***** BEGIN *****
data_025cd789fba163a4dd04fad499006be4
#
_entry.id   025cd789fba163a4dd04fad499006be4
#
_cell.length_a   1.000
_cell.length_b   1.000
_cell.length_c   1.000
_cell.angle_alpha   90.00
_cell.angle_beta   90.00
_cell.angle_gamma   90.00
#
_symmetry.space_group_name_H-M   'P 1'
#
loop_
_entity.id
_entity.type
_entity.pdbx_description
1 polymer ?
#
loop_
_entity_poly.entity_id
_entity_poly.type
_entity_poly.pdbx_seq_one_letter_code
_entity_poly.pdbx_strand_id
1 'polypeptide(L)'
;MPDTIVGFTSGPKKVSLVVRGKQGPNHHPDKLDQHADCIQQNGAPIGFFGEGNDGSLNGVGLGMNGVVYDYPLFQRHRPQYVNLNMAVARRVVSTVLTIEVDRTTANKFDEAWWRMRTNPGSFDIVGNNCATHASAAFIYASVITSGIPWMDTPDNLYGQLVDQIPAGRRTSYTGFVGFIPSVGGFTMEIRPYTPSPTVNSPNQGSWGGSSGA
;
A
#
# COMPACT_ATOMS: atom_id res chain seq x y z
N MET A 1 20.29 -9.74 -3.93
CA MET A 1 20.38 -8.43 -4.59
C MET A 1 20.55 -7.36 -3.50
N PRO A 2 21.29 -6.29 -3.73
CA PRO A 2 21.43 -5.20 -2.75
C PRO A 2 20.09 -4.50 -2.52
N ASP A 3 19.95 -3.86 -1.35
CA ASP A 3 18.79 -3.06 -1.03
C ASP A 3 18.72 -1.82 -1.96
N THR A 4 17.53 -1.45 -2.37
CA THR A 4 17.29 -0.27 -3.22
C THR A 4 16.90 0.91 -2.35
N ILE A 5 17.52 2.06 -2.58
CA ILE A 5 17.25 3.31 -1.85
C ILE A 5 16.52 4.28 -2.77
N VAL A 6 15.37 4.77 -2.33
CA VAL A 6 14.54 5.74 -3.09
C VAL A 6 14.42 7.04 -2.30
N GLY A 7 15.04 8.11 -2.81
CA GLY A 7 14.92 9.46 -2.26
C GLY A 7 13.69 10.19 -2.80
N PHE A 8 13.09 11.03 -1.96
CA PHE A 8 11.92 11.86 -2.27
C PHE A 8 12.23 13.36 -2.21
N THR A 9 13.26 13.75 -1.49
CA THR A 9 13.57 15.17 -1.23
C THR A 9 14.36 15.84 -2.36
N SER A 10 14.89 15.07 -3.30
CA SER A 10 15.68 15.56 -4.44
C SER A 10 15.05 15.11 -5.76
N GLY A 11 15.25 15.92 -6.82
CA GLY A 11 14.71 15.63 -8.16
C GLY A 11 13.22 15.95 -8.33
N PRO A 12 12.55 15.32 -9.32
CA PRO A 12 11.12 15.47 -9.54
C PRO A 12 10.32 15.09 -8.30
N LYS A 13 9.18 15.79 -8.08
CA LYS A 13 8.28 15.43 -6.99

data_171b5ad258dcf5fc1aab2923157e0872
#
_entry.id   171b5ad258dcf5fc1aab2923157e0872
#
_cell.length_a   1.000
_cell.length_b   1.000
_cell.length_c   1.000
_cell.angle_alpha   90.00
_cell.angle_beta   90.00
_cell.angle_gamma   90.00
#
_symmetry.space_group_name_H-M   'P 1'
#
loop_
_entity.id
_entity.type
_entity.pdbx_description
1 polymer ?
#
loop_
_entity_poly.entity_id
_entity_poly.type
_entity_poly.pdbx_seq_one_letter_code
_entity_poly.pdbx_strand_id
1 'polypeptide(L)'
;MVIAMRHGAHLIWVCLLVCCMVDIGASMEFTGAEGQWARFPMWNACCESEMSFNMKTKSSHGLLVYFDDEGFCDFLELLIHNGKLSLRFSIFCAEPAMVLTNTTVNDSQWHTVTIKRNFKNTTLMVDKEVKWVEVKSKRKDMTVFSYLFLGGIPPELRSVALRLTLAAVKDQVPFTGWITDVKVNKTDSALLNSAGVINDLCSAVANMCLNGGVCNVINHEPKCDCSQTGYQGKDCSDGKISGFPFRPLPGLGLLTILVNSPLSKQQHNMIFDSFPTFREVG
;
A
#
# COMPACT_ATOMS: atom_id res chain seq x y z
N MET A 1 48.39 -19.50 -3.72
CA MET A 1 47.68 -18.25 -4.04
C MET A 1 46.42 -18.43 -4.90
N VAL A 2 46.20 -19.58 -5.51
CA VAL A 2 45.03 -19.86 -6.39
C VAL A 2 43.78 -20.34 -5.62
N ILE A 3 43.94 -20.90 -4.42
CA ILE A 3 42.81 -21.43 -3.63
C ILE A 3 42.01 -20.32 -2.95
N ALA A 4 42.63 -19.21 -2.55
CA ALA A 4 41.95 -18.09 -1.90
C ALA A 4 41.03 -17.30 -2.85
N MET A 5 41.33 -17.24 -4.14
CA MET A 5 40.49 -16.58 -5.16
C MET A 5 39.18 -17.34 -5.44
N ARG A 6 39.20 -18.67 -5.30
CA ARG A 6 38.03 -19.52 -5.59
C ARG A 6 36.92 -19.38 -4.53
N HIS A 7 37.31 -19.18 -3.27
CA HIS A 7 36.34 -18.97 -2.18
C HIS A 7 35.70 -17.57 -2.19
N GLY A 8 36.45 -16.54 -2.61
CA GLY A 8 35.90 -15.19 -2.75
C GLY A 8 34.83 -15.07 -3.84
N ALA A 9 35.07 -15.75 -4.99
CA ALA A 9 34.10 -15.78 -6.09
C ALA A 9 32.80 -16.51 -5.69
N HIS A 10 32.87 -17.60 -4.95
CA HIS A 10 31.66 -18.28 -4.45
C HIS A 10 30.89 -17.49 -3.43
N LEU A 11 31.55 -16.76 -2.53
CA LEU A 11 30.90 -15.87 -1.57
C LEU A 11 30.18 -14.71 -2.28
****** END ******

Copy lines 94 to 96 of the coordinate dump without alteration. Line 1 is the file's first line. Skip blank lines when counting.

;MVIAMRHGAHLIWVCLLVCCMVDIGASMEFTGAEGQWARFPMWNACCESEMSFNMKTKSSHGLLVYFDDEGFCDFLELLIHNGKLSLRFSIFCAEPAMVLTNTTVNDSQWHTVTIKRNFKNTTLMVDKEVKWVEVKSKRKDMTVFSYLFLGGIPPELRSVALRLTLAAVKDQVPFTGWITDVKVNKTDSALLNSAGVINDLCSAVANMCLNGGVCNVINHEPKCDCSQTGYQGKDCSDGKISGFPFRPLPGLGLLTILVNSPLSKQQHNMIFDSFPTFREVG
;
A